Truth be told, end solutions rarely meet all
of the requirements. Think instead of meeting the high-priority, approved requirements. It's critical to help the business stakeholders focus from the start on the requirements with the greatest business value.
Assuming you're all on the same page about requirement priorities and you've gathered a slew of truly necessary requirements to implement, what's next?
It's now time to turn your attention to requirements traceability
in order to ensure all those necessary requirements will be met by the solution that gets designed and eventually deployed.
Traceability demonstrates the relationships between goals, requirements, and the eventual implementation of those requirements. In every project, every requirement should trace back to a high-level (business- or charter-level) requirement. That includes the details of the business rules and the functional or nonfunctional requirements. "Orphaned requirements"—standalone requirements that don't tie back to a vision-level requirement—should be removed from the scope, to allow the team to remain undistracted and focus on the right solution. Conversely, to ensure that high-level requirements are fully implemented, you'll need to account for all of the solution components and details resulting from that requirement.
Traceability becomes especially useful when the requirements change. In every project you'll ever undertake, you can expect that the requirements will change somewhere along the line. For projects longer than one or two months, trying to track the changes in your head is a sure path to the loony bin. Instead, begin tracing requirements by establishing the relationships between the detailed user-level and system-level requirements and the corresponding high-level or business-level requirements. Then, when a high-level requirement changes, you'll be able to validate that you've made the appropriate changes to the corresponding detailed requirements. Similarly, if a detailed requirement changes, you'll be able to verify that the change won't negatively affect the higher-level requirement it's linked to. Your best bet is to prepare for requirements change early by defining your requirements change management process, and ensuring that traceability is an integral element.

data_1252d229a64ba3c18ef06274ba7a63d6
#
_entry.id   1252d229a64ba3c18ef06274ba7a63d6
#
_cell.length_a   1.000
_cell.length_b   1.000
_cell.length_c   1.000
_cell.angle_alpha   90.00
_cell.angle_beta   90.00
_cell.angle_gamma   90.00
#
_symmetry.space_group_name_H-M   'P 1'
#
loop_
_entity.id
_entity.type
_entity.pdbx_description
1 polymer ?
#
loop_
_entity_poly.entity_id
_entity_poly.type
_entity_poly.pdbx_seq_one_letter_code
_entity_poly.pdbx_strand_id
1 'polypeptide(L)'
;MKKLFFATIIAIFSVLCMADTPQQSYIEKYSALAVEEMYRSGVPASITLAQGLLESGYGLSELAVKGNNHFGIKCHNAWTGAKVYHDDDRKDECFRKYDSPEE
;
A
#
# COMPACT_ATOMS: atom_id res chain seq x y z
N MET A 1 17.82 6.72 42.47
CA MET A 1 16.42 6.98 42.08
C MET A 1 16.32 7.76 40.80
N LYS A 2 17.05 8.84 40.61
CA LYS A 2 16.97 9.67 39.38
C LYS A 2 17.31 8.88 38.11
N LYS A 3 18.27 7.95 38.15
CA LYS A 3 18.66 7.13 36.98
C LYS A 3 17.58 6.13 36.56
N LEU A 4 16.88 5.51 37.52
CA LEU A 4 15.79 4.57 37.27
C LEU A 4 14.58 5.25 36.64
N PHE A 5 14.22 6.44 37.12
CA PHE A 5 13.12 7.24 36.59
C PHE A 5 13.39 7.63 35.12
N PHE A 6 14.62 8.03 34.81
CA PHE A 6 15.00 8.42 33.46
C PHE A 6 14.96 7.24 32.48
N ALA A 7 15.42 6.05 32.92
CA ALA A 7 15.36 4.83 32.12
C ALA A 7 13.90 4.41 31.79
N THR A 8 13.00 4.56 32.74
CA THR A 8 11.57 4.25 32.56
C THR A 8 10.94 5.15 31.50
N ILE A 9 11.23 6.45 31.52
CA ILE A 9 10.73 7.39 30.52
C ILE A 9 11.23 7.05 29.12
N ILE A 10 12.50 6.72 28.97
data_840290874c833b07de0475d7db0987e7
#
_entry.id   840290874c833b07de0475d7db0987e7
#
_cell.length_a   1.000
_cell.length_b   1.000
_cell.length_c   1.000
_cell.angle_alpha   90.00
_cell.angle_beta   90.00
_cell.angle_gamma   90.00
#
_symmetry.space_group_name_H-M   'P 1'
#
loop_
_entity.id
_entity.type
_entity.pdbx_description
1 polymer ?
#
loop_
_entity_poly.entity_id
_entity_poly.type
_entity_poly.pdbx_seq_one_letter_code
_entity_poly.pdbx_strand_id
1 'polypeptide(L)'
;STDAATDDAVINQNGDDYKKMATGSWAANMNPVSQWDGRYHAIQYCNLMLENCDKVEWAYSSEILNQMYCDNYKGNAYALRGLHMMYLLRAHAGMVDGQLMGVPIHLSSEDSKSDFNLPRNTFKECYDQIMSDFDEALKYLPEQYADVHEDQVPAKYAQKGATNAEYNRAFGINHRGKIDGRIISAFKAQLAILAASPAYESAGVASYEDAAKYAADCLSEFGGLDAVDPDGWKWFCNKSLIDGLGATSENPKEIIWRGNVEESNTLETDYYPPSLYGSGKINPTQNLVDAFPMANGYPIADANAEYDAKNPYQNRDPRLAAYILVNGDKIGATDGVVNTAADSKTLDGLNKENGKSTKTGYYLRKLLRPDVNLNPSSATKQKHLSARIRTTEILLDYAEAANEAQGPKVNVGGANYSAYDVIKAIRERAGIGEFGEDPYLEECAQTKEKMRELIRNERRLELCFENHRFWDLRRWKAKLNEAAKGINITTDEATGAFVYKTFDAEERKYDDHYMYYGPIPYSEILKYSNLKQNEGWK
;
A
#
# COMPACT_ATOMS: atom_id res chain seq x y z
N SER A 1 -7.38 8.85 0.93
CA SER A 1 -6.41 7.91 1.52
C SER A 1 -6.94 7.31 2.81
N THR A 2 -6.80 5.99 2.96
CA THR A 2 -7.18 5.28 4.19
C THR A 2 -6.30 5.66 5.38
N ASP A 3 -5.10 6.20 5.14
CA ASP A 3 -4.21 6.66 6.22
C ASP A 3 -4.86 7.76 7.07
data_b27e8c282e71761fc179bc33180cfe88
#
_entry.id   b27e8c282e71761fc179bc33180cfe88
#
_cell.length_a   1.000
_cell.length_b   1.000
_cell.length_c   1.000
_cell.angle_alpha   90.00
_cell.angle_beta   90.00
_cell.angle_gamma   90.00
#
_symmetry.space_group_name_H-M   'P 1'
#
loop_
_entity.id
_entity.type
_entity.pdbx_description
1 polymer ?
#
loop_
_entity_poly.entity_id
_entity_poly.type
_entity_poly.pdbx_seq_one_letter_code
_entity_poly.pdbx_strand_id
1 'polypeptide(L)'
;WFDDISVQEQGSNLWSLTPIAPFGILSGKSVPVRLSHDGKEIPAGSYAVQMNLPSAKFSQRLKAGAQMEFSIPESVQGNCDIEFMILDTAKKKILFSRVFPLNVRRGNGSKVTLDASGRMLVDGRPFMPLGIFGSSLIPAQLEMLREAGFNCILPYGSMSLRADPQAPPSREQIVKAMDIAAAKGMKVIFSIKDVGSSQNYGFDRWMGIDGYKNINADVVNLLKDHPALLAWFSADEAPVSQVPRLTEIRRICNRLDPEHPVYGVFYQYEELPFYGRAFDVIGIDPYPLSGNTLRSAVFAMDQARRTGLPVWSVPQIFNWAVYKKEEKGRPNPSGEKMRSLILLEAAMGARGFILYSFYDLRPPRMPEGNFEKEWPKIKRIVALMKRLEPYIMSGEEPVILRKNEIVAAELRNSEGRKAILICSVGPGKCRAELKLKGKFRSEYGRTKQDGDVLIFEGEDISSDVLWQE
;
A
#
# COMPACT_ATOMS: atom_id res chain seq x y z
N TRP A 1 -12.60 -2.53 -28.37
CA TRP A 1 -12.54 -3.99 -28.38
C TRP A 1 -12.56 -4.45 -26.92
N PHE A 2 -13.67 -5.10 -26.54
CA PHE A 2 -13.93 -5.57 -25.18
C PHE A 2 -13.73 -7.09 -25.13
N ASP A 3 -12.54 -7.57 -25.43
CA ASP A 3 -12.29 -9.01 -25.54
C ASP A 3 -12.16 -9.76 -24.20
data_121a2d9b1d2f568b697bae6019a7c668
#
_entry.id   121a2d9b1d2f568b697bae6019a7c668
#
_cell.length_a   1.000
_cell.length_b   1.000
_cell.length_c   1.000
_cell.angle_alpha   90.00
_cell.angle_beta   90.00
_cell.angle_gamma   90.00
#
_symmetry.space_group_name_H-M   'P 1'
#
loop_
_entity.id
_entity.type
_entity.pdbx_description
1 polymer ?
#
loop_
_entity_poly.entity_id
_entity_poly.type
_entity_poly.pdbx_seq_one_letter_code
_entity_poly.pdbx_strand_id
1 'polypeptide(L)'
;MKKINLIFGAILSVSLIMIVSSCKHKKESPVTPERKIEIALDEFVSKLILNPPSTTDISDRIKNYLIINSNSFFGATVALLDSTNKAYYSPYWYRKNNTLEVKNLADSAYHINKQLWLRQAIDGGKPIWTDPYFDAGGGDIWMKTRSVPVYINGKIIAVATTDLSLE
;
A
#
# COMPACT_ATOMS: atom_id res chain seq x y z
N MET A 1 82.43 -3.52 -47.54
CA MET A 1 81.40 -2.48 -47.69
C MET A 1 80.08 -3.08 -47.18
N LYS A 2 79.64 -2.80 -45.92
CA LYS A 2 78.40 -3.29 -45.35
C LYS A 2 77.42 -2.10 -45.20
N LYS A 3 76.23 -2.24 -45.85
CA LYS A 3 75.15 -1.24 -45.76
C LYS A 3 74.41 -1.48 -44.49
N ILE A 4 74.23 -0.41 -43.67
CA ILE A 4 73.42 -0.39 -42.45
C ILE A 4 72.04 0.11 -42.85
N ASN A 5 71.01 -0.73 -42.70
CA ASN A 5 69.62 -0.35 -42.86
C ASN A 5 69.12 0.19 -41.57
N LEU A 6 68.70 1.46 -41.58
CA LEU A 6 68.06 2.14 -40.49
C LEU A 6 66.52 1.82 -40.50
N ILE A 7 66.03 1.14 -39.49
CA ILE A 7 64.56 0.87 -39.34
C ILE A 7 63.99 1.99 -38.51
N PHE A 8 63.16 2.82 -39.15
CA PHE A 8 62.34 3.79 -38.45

Traceability is also very useful for testing that the requirements have been met. Every requirement must be testable. It's an important part of a business analyst's job to make sure that the requirements are testable, that they're tested, and that they pass the tests. A good tool for managing these details is a requirements traceability matrix. Make sure the matrix includes a way to document when a requirement will be tested, even if it's just a time period—the phase, iteration, or date when the solution will be tested to make sure it meets the requirement. The matrix should also eventually indicate how each requirement will be tested—the test plan and test case that will check that requirement. By methodically ensuring each requirement is tested, the team will validate that the solution meets all its associated requirements.
If desired, the matrix can also include a space to indicate that an element has passed its test. Wherever the passing or failing of tests is recorded, the validation process must use that information to take steps to correct items that failed, retest them, and finally validate that all requirements have been met.